Another risk we run into when not taking a vacation on a regular basis is that we simply overwork ourselves. This can have countless consequences on our mental state, and with that, our body as a whole. Again, I’m no doctor, but it’s common knowledge that monotony and too many hours behind the desk have less than desirable effects on our overall health. It’s actually simple math; the more we vacation, the healthier we remain and the fewer sick days we use at work. That is good for us as well as our employer, because leave days are scheduled, sick days aren’t. Sure would be nice if the average American employer gave more than 10 paid vacation days a year to support that. Either way, it does not make us “weak” to take some time off and to spend it with our family instead.
It’s Actually Affordable
Every one of us should have a passport. Granted, the initial application fee for a US passport is $110 (plus a $25 execution fee), but a passport is valid for 10 years. That means, for just over $11 per year, we literally receive a key to the world. The US passport is among the world’s most powerful, but far to few Americans take advantage of that. There is even a $30 passport card for trips across our northern or southern borders.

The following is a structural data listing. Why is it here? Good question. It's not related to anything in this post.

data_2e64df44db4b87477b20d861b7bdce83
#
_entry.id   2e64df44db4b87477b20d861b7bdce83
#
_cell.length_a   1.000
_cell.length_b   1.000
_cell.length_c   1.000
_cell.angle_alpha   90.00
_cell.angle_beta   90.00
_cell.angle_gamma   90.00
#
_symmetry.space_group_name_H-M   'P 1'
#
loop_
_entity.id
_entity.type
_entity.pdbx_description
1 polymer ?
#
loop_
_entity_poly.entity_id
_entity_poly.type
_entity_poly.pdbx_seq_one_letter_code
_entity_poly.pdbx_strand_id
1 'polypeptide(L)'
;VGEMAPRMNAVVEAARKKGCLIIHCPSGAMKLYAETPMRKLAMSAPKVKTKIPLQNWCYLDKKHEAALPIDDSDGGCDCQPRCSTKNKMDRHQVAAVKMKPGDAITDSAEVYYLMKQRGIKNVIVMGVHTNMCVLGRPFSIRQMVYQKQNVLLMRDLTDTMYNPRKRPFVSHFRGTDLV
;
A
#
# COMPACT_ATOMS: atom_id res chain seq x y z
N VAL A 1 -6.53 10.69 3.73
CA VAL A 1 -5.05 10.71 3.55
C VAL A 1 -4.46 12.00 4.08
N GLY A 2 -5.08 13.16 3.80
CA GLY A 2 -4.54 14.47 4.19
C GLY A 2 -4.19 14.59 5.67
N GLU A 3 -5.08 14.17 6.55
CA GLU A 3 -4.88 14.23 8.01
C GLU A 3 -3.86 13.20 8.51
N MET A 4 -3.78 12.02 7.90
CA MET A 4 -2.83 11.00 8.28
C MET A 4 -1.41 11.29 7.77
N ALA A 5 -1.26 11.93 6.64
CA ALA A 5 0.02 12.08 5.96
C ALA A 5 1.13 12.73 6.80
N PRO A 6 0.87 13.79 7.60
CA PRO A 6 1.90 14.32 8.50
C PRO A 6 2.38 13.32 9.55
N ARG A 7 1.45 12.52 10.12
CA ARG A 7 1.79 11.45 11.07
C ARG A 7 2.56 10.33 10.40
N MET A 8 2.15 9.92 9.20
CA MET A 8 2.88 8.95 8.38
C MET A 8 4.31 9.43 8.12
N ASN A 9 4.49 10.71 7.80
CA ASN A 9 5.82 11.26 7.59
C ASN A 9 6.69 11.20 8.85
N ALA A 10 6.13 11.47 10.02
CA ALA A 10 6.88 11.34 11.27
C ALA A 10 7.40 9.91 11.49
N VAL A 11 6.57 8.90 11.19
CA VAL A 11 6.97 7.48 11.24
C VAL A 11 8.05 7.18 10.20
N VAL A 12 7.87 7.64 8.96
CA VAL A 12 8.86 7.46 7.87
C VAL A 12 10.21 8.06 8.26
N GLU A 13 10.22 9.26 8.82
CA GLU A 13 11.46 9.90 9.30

But perhaps the biggest misconception about traveling overseas is that it’s only for the rich. Nothing could be further away from the truth. There have been sub $500 tickets from many major US airports to various European cities for the past year now and the Euro has been at an all time low for roughly the same time period. There hasn’t been a better time for a trip across the pond in over a decade.